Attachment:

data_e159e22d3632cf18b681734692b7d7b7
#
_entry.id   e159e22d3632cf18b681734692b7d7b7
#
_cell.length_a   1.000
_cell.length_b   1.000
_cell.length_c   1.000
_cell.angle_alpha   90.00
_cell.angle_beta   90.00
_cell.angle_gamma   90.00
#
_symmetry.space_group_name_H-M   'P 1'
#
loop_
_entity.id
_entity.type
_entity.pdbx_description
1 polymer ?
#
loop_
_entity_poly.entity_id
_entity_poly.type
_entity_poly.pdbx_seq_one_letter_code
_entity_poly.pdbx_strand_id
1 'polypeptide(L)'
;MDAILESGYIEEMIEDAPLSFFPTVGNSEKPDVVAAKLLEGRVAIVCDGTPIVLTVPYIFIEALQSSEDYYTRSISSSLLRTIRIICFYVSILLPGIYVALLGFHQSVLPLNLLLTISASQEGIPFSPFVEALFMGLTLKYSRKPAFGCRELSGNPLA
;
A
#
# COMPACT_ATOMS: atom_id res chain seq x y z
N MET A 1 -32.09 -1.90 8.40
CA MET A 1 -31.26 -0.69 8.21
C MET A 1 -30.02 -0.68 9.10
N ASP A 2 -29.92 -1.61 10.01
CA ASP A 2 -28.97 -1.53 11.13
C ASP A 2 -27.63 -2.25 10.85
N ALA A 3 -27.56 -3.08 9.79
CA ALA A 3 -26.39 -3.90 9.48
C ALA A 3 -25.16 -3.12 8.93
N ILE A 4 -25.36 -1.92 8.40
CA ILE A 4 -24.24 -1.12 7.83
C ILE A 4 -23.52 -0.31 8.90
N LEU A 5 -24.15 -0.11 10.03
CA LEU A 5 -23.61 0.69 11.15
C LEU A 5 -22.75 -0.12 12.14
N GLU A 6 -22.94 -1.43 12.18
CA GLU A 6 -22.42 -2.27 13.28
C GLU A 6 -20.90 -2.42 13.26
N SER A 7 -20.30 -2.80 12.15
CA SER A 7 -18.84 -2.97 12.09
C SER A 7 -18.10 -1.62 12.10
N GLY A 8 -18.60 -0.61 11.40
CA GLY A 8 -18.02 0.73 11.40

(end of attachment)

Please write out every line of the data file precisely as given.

data_e159e22d3632cf18b681734692b7d7b7
#
_entry.id   e159e22d3632cf18b681734692b7d7b7
#
_cell.length_a   1.000
_cell.length_b   1.000
_cell.length_c   1.000
_cell.angle_alpha   90.00
_cell.angle_beta   90.00
_cell.angle_gamma   90.00
#
_symmetry.space_group_name_H-M   'P 1'
#
loop_
_entity.id
_entity.type
_entity.pdbx_description
1 polymer ?
#
loop_
_entity_poly.entity_id
_entity_poly.type
_entity_poly.pdbx_seq_one_letter_code
_entity_poly.pdbx_strand_id
1 'polypeptide(L)'
;MDAILESGYIEEMIEDAPLSFFPTVGNSEKPDVVAAKLLEGRVAIVCDGTPIVLTVPYIFIEALQSSEDYYTRSISSSLLRTIRIICFYVSILLPGIYVALLGFHQSVLPLNLLLTISASQEGIPFSPFVEALFMGLTLKYSRKPAFGCRELSGNPLA
;
A
#
# COMPACT_ATOMS: atom_id res chain seq x y z
N MET A 1 -32.09 -1.90 8.40
CA MET A 1 -31.26 -0.69 8.21
C MET A 1 -30.02 -0.68 9.10
N ASP A 2 -29.92 -1.61 10.01
CA ASP A 2 -28.97 -1.53 11.13
C ASP A 2 -27.63 -2.25 10.85
N ALA A 3 -27.56 -3.08 9.79
CA ALA A 3 -26.39 -3.90 9.48
C ALA A 3 -25.16 -3.12 8.93
N ILE A 4 -25.36 -1.92 8.40
CA ILE A 4 -24.24 -1.12 7.83
C ILE A 4 -23.52 -0.31 8.90
N LEU A 5 -24.15 -0.11 10.03
CA LEU A 5 -23.61 0.69 11.15
C LEU A 5 -22.75 -0.12 12.14
N GLU A 6 -22.94 -1.43 12.18
CA GLU A 6 -22.42 -2.27 13.28
C GLU A 6 -20.90 -2.42 13.26
N SER A 7 -20.30 -2.80 12.15
CA SER A 7 -18.84 -2.97 12.09
C SER A 7 -18.10 -1.62 12.10
N GLY A 8 -18.60 -0.61 11.40
CA GLY A 8 -18.02 0.73 11.40